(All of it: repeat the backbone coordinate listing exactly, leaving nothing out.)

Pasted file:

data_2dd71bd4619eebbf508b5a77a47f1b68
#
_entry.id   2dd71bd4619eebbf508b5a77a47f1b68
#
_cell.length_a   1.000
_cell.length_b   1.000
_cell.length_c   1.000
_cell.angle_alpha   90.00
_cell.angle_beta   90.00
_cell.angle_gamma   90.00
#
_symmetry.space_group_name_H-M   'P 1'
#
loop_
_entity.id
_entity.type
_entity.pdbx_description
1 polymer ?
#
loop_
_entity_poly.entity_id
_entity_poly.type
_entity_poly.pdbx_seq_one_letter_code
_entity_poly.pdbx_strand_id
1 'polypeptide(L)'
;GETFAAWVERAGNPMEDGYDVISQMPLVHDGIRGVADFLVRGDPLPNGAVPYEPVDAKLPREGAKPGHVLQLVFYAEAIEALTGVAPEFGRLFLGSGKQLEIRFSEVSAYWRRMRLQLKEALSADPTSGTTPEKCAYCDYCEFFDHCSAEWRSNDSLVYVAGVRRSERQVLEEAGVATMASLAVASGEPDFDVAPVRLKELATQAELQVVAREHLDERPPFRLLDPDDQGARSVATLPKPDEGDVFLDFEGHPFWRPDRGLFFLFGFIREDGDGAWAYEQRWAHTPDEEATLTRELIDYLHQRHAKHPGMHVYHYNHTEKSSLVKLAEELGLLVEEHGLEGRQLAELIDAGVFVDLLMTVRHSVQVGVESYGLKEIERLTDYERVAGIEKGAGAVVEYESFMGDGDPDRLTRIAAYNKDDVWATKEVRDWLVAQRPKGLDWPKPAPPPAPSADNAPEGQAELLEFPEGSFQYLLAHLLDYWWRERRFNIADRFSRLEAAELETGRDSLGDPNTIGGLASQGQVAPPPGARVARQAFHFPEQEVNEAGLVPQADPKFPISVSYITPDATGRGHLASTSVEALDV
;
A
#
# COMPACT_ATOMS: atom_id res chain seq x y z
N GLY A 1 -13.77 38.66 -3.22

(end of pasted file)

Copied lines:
data_2dd71bd4619eebbf508b5a77a47f1b68
#
_entry.id   2dd71bd4619eebbf508b5a77a47f1b68
#
_cell.length_a   1.000
_cell.length_b   1.000
_cell.length_c   1.000
_cell.angle_alpha   90.00
_cell.angle_beta   90.00
_cell.angle_gamma   90.00
#
_symmetry.space_group_name_H-M   'P 1'
#
loop_
_entity.id
_entity.type
_entity.pdbx_description
1 polymer ?
#
loop_
_entity_poly.entity_id
_entity_poly.type
_entity_poly.pdbx_seq_one_letter_code
_entity_poly.pdbx_strand_id
1 'polypeptide(L)'
;GETFAAWVERAGNPMEDGYDVISQMPLVHDGIRGVADFLVRGDPLPNGAVPYEPVDAKLPREGAKPGHVLQLVFYAEAIEALTGVAPEFGRLFLGSGKQLEIRFSEVSAYWRRMRLQLKEALSADPTSGTTPEKCAYCDYCEFFDHCSAEWRSNDSLVYVAGVRRSERQVLEEAGVATMASLAVASGEPDFDVAPVRLKELATQAELQVVAREHLDERPPFRLLDPDDQGARSVATLPKPDEGDVFLDFEGHPFWRPDRGLFFLFGFIREDGDGAWAYEQRWAHTPDEEATLTRELIDYLHQRHAKHPGMHVYHYNHTEKSSLVKLAEELGLLVEEHGLEGRQLAELIDAGVFVDLLMTVRHSVQVGVESYGLKEIERLTDYERVAGIEKGAGAVVEYESFMGDGDPDRLTRIAAYNKDDVWATKEVRDWLVAQRPKGLDWPKPAPPPAPSADNAPEGQAELLEFPEGSFQYLLAHLLDYWWRERRFNIADRFSRLEAAELETGRDSLGDPNTIGGLASQGQVAPPPGARVARQAFHFPEQEVNEAGLVPQADPKFPISVSYITPDATGRGHLASTSVEALDV
;
A
#
# COMPACT_ATOMS: atom_id res chain seq x y z
N GLY A 1 -13.77 38.66 -3.22